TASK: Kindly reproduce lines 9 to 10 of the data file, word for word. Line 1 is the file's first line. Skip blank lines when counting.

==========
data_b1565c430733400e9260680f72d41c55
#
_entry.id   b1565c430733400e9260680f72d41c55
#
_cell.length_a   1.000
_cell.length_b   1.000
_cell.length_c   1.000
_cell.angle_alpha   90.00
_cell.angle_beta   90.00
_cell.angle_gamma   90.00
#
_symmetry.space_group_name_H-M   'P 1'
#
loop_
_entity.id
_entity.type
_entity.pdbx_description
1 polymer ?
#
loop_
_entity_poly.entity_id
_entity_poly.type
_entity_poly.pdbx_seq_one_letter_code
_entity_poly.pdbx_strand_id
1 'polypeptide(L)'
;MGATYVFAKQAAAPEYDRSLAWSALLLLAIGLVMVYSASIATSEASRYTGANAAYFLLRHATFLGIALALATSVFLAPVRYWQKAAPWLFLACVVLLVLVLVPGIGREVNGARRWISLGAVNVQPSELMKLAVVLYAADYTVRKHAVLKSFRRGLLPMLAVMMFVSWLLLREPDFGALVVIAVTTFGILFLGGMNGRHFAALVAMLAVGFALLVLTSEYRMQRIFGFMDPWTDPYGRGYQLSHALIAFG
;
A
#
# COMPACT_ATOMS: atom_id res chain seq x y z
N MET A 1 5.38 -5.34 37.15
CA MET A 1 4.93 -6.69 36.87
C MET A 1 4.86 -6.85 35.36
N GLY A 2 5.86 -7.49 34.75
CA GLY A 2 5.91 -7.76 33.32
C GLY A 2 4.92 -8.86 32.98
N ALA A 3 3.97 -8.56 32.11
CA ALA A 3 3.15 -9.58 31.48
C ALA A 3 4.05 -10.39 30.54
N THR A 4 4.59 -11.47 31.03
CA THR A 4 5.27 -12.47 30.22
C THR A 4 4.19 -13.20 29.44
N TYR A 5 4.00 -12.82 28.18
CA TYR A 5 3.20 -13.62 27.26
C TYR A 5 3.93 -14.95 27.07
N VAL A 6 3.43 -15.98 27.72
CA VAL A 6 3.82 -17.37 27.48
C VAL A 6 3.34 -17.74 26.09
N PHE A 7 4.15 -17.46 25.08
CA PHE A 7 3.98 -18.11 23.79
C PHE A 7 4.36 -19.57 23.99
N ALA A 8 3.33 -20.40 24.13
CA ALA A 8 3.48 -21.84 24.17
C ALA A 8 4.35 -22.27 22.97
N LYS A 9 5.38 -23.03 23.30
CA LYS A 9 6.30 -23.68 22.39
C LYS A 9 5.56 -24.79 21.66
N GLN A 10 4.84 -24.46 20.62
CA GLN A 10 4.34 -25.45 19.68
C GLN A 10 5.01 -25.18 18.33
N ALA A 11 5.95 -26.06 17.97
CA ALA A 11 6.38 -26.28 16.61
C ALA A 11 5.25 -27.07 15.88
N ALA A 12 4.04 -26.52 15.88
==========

_cell.angle_beta   90.00
_cell.angle_gamma   90.00